Sunday 02 June – Quantocks Leader: Nick Hawkridge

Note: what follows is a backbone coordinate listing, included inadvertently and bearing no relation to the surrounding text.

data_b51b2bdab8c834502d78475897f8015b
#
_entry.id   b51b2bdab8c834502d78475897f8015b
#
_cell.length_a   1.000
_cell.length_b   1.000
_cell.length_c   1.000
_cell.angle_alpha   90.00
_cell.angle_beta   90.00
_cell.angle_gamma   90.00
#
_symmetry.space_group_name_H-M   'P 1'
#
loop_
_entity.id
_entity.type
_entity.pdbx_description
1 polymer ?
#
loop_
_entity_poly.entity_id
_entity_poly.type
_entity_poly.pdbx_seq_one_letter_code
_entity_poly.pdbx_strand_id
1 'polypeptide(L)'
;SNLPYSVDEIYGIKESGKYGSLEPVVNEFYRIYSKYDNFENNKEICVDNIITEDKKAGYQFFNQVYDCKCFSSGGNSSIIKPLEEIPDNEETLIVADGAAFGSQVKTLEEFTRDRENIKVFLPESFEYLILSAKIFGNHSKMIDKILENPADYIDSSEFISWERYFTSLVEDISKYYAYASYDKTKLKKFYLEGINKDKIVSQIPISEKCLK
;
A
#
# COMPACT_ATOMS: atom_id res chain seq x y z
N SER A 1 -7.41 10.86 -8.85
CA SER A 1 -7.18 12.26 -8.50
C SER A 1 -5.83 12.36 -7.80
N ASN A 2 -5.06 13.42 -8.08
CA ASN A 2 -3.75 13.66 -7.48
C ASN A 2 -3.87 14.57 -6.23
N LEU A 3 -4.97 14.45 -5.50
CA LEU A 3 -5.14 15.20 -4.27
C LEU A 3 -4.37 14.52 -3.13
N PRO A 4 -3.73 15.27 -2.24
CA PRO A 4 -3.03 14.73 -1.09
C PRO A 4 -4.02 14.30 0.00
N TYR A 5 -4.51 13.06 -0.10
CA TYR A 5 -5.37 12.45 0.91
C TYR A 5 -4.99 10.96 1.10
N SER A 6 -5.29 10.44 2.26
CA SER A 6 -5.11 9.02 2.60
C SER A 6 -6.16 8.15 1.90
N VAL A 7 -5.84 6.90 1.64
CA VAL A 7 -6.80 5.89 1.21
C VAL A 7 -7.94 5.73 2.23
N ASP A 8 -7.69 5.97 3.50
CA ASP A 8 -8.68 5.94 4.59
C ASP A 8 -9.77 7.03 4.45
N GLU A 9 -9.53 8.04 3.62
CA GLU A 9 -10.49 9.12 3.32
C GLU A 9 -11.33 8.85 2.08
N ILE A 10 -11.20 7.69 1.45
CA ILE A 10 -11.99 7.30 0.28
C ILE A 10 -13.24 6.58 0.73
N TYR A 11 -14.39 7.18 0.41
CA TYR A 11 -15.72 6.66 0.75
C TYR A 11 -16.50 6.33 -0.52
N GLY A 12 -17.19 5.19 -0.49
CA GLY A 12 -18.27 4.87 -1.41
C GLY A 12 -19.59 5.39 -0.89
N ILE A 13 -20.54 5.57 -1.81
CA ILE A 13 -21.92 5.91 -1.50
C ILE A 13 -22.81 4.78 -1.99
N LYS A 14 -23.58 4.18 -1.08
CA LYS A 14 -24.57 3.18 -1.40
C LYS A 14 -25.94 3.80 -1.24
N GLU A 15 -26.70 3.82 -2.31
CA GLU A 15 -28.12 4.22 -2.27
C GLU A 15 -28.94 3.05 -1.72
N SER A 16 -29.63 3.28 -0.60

What a gorgeous day! All we missed was Jeff Holmes, who could not lead and lend us his huge expertise because of illness. He told me when I visited him later that on the previous day cloud had covered the top of the hills – how lucky we were. Nick Hawkridge stepped into the breach as leader with a small amount of persuasion! Twelve people attended, though unfortunately the long walk got the better of some, who had to return to the car park and miss the wonderful views at the top. As we set off up Hodders Combe the woodland was very quiet to start with, damp underfoot, with just Robin and Wren singing. Very soon, Blackcap, Song Thrush, Blackbird and Chiffchaff were heard above the sound of the stream, rippling along beside us. Coal, Great and Blue Tits were seen, then at last came the trill of Wood Warbler – many were heard and we later had some fleeting good views. Calls of Great Spotted and Green Woodpeckers and Cuckoo were added to the list, and Gary found the first Pied Flycatcher, sitting at the end of a twig for all to see. Redstart, also in full view, was then spotted (a large patch of orange-coloured fungus on a tree trunk helped point the way to finding it) and the ‘whee whee whee’ calls were a frequent backdrop while we were in the woodland. Then Spotted Flycatchers were added, which we hadn’t expected. As we came out of the trees, Willow Warblers were heard and we started to see Stonechat families, which gave brilliant views, as did a couple of singing Garden Warblers, perched unusually on top of small birch trees. One Red Deer was seen on the skyline. As soon as we had a patch of grass and a glimpse of the sea beyond the combes, Nick proposed lunch – it just happened to be one o’clock! A pair of Cuckoos (found by Gary) appeared, one calling from the trunk of a distant row of pines and the other flying close past us. A shiny brown soldier beetle entertained us but its speedy activity would not allow photography, and Small Heath butterflies were amongst the heather. As we walked westwards along the top of Quantock past Halsway Post to Bicknoller Post, the views were stupendous and we heard the whistle of the steam trains below. Meadow Pipit, Kestrel and Buzzard were seen, Skylarks heard, and a distant Herring Gull led us to Swifts flying high. As we tarted descending from Bicknoller Post we heard Yellowhammers – these were soon seen perched on top of bushes – and our return trip down Lady’s Edge was accompanied by the songs of Redstarts, Garden and Wood Warblers and Blackcaps. Our final bird was a female Grey Wagtail, at last spotted by the stream. Thank you Nick for leading. Judy Copeland